The "Switching Economy" and What It Means for Marketers

The switching economy presents an enormous opportunity for brands to grow market share in an increasingly competitive environment.
Customer Experience

Brands that don't value customers enough to put them at the center of their business models can no longer hide this shortcoming. Consumers are shouting about poor customer service from the rooftops via social media, online reviews, and good old-fashioned word-of-mouth, and the world is listening.

Why should businesses care? Because brand loyalty is diminishing and dissatisfied customers leave and take their money with them. In 2013, 51 percent of U.S. consumers ditched brands that weren't up to par, and in doing so, put a staggering $1.3 trillion up for grabs for other brands to potentially benefit from.

Welcome to the "switching economy"

The "switching economy" is a term coined by Accenture to describe the increasing number of consumers switching to different brands due to dissatisfaction of some sort. It should be enlightening for marketers to note that not only are customer service issues and cost the top two reasons that consumers switch, but they are equally important to consumers, according to the Accenture study. Who's switching? Customer loyalty is typically more volatile in certain sectors, including retail, cable, and satellite providers, and retail banks. Some of the top reasons for switching cited by Accenture include frustration with a company that doesn't make it easy to do business (85 percent), promising one thing and delivering another (84 percent), and inconsistent experiences from channel to channel (58 percent).

Customer expectations rising

In our on-demand, instant-gratification world, customers expect more when it comes to service. Companies with outstanding reputations for customer service, like Amazon and Zappos, have "ruined" it for the rest of us. As a result, more than half of U.S. consumers have much higher expectations than they had the previous year of getting specialized treatment for being a "good" customer. And nearly one-third of customers today expect that a company should know their preferences and customer histories. Consumers expect customer service to be more convenient, with more options for how to contact a company. Also, Millennials expect their feedback to matter to brands, with 52 percent saying brands should be willing to change based on consumer opinion, according to an Adroit Digital survey.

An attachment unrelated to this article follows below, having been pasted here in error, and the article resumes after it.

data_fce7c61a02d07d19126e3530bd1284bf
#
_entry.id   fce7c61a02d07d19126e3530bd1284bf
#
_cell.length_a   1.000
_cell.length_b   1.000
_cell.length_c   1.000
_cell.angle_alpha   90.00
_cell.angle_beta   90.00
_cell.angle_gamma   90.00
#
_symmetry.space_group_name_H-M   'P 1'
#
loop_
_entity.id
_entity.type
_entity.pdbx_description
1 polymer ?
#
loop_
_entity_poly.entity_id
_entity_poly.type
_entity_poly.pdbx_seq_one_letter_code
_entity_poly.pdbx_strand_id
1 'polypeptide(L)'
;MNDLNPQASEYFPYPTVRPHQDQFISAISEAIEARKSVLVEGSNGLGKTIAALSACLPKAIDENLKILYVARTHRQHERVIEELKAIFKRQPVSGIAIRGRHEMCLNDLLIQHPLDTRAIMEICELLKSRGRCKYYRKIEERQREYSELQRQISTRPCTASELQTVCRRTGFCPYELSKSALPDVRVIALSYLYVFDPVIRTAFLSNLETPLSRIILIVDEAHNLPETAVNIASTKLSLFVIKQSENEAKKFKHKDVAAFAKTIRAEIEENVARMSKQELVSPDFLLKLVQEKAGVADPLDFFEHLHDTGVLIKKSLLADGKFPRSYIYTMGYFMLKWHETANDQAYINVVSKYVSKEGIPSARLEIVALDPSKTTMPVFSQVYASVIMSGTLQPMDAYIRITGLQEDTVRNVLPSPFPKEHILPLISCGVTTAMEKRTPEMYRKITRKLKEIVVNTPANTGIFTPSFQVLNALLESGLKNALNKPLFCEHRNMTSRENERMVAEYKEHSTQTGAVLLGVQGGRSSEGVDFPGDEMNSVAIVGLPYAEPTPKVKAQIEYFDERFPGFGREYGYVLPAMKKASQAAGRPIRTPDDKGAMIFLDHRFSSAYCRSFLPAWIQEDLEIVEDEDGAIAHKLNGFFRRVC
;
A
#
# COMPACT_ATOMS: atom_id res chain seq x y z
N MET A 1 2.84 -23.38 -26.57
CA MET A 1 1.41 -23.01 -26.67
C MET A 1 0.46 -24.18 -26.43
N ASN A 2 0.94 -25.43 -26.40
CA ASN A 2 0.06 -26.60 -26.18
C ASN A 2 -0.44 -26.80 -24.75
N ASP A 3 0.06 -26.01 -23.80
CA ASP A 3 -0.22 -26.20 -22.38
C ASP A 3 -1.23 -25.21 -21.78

What the switching economy means for marketers

Delivering an omnichannel, personalized and consistent customer experience should be marketers' number one priority today. Not only does this aid customer retention (this is important because it's estimated that reducing customer turnover by 5 percent can increase profits by 25-95 percent), doing omnichannel well puts brands in a good position for customer acquisition as unhappy customers look to spend their dollars with a competitor.

A good omnichannel customer experience hinges on marketers' ability to collect and use customer data to personalize experiences in real time. In addition to maximizing the ROI of traditional customer channels, marketers need to explore other channels to communicate with customers. For example, social media is becoming more important for customer service support, with many Millennials preferring social media to any other channel for customer service.

The switching economy presents an enormous opportunity for brands to grow market share in an increasingly competitive environment. Taking advantage of this boils down to providing personalized customer experiences. The brands that transform themselves into customer-centric organizations and put the technology tools in place to support an omnichannel strategy will be the ones that pull ahead of the pack.